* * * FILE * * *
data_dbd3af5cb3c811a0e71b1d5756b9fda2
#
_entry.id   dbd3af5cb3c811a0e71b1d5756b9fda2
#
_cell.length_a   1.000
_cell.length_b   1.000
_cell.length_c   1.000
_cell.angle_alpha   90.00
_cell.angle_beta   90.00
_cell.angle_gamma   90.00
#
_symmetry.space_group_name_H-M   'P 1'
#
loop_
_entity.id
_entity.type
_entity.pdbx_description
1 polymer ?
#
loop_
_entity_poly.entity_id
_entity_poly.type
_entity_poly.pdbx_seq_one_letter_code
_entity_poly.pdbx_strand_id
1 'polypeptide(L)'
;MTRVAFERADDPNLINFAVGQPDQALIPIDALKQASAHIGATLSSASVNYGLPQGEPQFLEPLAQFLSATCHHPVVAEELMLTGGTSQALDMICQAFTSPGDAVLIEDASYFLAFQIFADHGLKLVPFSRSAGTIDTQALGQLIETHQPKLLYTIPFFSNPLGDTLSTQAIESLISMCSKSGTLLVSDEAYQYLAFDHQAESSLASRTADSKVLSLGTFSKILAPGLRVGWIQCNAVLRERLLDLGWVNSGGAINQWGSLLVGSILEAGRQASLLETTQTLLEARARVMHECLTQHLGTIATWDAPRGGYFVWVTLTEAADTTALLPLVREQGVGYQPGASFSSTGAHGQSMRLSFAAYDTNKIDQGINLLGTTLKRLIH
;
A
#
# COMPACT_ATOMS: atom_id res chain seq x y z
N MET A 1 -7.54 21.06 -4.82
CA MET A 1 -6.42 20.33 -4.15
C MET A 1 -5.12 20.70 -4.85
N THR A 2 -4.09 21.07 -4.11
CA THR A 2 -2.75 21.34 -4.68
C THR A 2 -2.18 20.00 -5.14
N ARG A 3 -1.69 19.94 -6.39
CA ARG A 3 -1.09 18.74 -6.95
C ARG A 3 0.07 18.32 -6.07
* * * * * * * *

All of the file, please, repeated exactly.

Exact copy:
data_dbd3af5cb3c811a0e71b1d5756b9fda2
#
_entry.id   dbd3af5cb3c811a0e71b1d5756b9fda2
#
_cell.length_a   1.000
_cell.length_b   1.000
_cell.length_c   1.000
_cell.angle_alpha   90.00
_cell.angle_beta   90.00
_cell.angle_gamma   90.00
#
_symmetry.space_group_name_H-M   'P 1'
#
loop_
_entity.id
_entity.type
_entity.pdbx_description
1 polymer ?
#
loop_
_entity_poly.entity_id
_entity_poly.type
_entity_poly.pdbx_seq_one_letter_code
_entity_poly.pdbx_strand_id
1 'polypeptide(L)'
;MTRVAFERADDPNLINFAVGQPDQALIPIDALKQASAHIGATLSSASVNYGLPQGEPQFLEPLAQFLSATCHHPVVAEELMLTGGTSQALDMICQAFTSPGDAVLIEDASYFLAFQIFADHGLKLVPFSRSAGTIDTQALGQLIETHQPKLLYTIPFFSNPLGDTLSTQAIESLISMCSKSGTLLVSDEAYQYLAFDHQAESSLASRTADSKVLSLGTFSKILAPGLRVGWIQCNAVLRERLLDLGWVNSGGAINQWGSLLVGSILEAGRQASLLETTQTLLEARARVMHECLTQHLGTIATWDAPRGGYFVWVTLTEAADTTALLPLVREQGVGYQPGASFSSTGAHGQSMRLSFAAYDTNKIDQGINLLGTTLKRLIH
;
A
#
# COMPACT_ATOMS: atom_id res chain seq x y z
N MET A 1 -7.54 21.06 -4.82
CA MET A 1 -6.42 20.33 -4.15
C MET A 1 -5.12 20.70 -4.85
N THR A 2 -4.09 21.07 -4.11
CA THR A 2 -2.75 21.34 -4.68
C THR A 2 -2.18 20.00 -5.14
N ARG A 3 -1.69 19.94 -6.39
CA ARG A 3 -1.09 18.74 -6.95
C ARG A 3 0.07 18.32 -6.07